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Word of the Week: Lenticel
February 21, 2019 by Haya Aldoori

Welcome to Word of the Week! Stay tuned for a new word each Friday to amp up your nature vocabulary!

Left: Silver Birch; Right: Black Cherry

Lenticel [LEN-tuh-sel](noun): One of many pores in the stem of a woody plant that allow for a direct exchange of gases between the internal plant tissues and the atmosphere.

Ever wondered about the dark lines that you can see on the bark of Silver Birch trees or Black Cherry trees? Well those lines are the lenticels!

For a plant to survive, there needs to be an exchange of gases with the atmosphere. Since bark is normally impermeable, the plant relies on it’s lenticels in order to exchange or release its internal gases.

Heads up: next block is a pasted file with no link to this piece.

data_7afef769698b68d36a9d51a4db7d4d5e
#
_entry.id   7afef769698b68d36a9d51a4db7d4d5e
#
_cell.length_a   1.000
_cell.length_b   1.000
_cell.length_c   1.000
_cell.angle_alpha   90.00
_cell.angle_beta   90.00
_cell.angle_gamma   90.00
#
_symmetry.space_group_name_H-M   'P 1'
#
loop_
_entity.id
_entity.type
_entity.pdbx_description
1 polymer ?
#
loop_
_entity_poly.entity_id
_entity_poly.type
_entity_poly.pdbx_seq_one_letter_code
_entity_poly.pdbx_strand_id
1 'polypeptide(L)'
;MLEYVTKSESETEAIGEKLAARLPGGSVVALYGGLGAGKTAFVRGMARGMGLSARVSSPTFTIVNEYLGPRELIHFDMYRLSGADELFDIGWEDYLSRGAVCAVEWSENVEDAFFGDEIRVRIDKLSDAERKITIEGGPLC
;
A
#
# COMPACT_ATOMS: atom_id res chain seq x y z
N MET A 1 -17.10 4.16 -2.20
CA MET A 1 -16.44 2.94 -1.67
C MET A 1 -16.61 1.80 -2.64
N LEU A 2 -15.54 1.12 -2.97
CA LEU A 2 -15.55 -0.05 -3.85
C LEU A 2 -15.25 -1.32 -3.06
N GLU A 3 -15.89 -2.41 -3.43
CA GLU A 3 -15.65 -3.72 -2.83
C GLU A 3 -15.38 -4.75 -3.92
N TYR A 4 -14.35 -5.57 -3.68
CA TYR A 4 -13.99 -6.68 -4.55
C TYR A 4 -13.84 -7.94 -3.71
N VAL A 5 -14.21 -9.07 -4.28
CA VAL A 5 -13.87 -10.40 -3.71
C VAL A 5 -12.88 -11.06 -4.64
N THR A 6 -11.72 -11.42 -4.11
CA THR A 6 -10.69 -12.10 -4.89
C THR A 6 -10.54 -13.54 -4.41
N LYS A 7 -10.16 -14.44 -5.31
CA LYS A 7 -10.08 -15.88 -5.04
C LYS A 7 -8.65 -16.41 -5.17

Lenticels are not always as noticeable as they are on Birch or Black Cherry bark, but even when they can’t be seen, they are always there providing that important survival mechanism for the plant. The shape of lenticels can also be used as a characteristic to look for when trying to ID trees.

Look for trees with noticeable lenticels the next time you visit High Park!

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